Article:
2010 Shows

(Original Air Date: 11/17/09) What possesses a child to light a classmate on fire over a video game? When a young girl is brutally gang-raped, why do onlookers fail to intervene or call police? As a parent, would you ever think that your child could be capable of such horrific acts? How much responsibility falls on parents and teachers when children act out? Dr. Phil hears a firsthand account from people close to the case of the 15-year-old girl in Richmond, California, who was allegedly robbed, stripped, beaten and gang-raped while witnesses reportedly jeered and took cell phone photos. Hear from a reporter covering this story, the girl who called 911, a teacher and a defense attorney for one of the accused. Then, Glenda says she’s terrified that her 10-year-old grandson is going to be the next Jeffrey Dahmer. She says the boy is extremely angry and violent and has killed multiple family pets. What is going on with this boy, and can his behavior be reformed?

Find out what happened on the show.
Replied By: shirola on Jun 8, 2010, 9:48AM - In reply to here2helpkidds
A comment for  "here2helpkidds".  Removing animals from imminent danger in NO way precludes giving the child the help he needs.  (He is getting help, and society is grateful).  That was simply an obvious, critical first step that shouldn't even have to be pointed out.  Unfortunately it does, since there are people out there who evidently can't acknowledge and address multiple priorities.
Replied By: sonofthemummy on Jun 8, 2010, 9:34AM - In reply to gaskinj8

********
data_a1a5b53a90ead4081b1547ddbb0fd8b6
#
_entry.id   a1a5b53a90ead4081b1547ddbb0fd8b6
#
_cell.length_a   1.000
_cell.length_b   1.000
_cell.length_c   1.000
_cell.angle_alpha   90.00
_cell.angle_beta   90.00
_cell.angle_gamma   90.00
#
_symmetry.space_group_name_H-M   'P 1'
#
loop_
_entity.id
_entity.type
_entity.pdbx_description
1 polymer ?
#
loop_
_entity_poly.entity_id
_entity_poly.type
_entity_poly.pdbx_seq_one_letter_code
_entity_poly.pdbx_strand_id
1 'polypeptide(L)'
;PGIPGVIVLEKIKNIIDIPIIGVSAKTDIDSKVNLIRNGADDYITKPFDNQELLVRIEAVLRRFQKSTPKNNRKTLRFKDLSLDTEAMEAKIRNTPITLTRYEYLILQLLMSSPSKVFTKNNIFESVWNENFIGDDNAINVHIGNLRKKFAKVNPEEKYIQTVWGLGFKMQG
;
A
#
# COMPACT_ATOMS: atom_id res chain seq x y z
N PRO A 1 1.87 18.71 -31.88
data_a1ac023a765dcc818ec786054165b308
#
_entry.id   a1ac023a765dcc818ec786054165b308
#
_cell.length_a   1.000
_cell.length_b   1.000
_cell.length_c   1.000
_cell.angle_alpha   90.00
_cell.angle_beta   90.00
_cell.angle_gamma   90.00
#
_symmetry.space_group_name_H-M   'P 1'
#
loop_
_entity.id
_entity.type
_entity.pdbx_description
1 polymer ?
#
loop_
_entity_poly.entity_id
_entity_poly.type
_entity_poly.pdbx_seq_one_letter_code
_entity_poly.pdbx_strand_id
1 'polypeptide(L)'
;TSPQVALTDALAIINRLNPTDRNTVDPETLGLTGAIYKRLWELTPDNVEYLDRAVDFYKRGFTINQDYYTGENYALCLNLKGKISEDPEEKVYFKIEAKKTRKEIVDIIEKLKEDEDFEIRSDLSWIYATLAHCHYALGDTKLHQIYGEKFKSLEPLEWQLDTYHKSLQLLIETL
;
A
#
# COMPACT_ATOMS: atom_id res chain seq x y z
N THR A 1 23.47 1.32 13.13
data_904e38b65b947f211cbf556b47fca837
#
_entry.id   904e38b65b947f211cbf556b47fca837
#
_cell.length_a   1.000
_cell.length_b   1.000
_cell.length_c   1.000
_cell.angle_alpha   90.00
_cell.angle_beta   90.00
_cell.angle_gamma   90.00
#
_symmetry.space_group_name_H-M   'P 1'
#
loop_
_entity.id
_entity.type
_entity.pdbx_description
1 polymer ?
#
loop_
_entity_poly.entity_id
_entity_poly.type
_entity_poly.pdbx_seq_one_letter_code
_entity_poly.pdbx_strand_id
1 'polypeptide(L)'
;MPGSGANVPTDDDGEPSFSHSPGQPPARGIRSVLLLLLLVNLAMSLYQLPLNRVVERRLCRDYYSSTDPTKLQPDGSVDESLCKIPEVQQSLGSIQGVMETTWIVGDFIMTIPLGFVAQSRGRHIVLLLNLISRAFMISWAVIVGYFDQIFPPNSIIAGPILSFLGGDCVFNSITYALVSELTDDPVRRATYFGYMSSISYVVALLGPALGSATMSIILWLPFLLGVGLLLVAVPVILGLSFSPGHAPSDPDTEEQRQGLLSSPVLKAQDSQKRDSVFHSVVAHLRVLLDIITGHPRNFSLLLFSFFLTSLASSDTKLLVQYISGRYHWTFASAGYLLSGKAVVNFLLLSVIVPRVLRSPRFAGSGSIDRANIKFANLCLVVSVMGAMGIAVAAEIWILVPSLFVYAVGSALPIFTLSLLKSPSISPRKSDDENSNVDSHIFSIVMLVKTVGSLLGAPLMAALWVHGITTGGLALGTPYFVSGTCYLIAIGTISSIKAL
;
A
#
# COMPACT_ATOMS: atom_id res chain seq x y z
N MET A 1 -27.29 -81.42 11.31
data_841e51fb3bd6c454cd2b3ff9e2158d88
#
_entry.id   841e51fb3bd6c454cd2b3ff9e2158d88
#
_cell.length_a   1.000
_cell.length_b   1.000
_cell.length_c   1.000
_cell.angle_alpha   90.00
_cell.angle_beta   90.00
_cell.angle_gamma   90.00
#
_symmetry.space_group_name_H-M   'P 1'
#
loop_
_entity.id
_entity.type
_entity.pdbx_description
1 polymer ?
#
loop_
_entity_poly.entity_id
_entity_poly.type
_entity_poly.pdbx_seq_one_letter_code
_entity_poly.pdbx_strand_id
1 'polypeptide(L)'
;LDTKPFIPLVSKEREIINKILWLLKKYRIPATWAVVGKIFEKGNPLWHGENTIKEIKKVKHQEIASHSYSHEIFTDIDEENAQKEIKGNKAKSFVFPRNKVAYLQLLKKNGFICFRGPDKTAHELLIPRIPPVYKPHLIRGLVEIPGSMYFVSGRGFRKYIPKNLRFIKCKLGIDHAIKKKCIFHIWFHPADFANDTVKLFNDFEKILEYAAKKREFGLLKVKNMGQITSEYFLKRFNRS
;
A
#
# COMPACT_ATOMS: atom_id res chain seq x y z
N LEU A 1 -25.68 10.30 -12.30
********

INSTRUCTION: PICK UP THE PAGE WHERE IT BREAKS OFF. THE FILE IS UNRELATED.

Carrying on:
I would not try to label a ten year old as a sociopath.  Any child who is that intelligent will always have something to offer.  I might show him a few episodes of Criminal Minds and ask him if that was how he wanted to end up.  Of course, since he can never be as off the radar as a serial killer, such a life is no longer an option.  But, I think that if he were to see depictions of how horrible a spoiled or self indulgent psyche can devolve, his natural intelligence might help him to adapt in a benign manner.
Replied By: sonofthemummy on Jun 8, 2010, 9:29AM

I was reminded from the scene in The Last Emperor, where a frustrated Pu Yi threw his pet mouse against a door and killed it.  I think that, reading between the lines, Dr. Phil may have suggested that part of the problem with the violent but charming 10 year old was that his caregivers had demonized him with careless comments.  Yet, I do see one advantage to the boy subscribing to the idea of temporary demonic obsession:  it allows him to distance himself from these urges and to disown them, at some point.  In the applied anthropology of ritual magical practices, square one is learning impulse control, and this utilizes the very effective metaphor of banishing unwanted spirits from the psyche of the shaman, rejecting insinuated antisocial protocols and imperatives.

Another pressure on gifted young men that I have observed in the teenage soldiers of fortune that haunt the streets of New Orleans was a lack of firm friendship with older males who had a wholesome agenda.  Living by their ability to charm dirty old men  can lead to a sort of trust gap, it seems.  When a boy grows up with only mom and grandma trying to format his psyche to their preferences, the psychological pressures can become so immense that it results in running away and other even more dangerous coping mechanisms.  Once we are sure that heavy metals are not to blame, I recommend some kind of honorable mentorship with someone who actually empathizes with the questions and quests building in the healthier areas of this boy's personality, and whose experience has prepared him to give useful coping advice and not just moral barriers.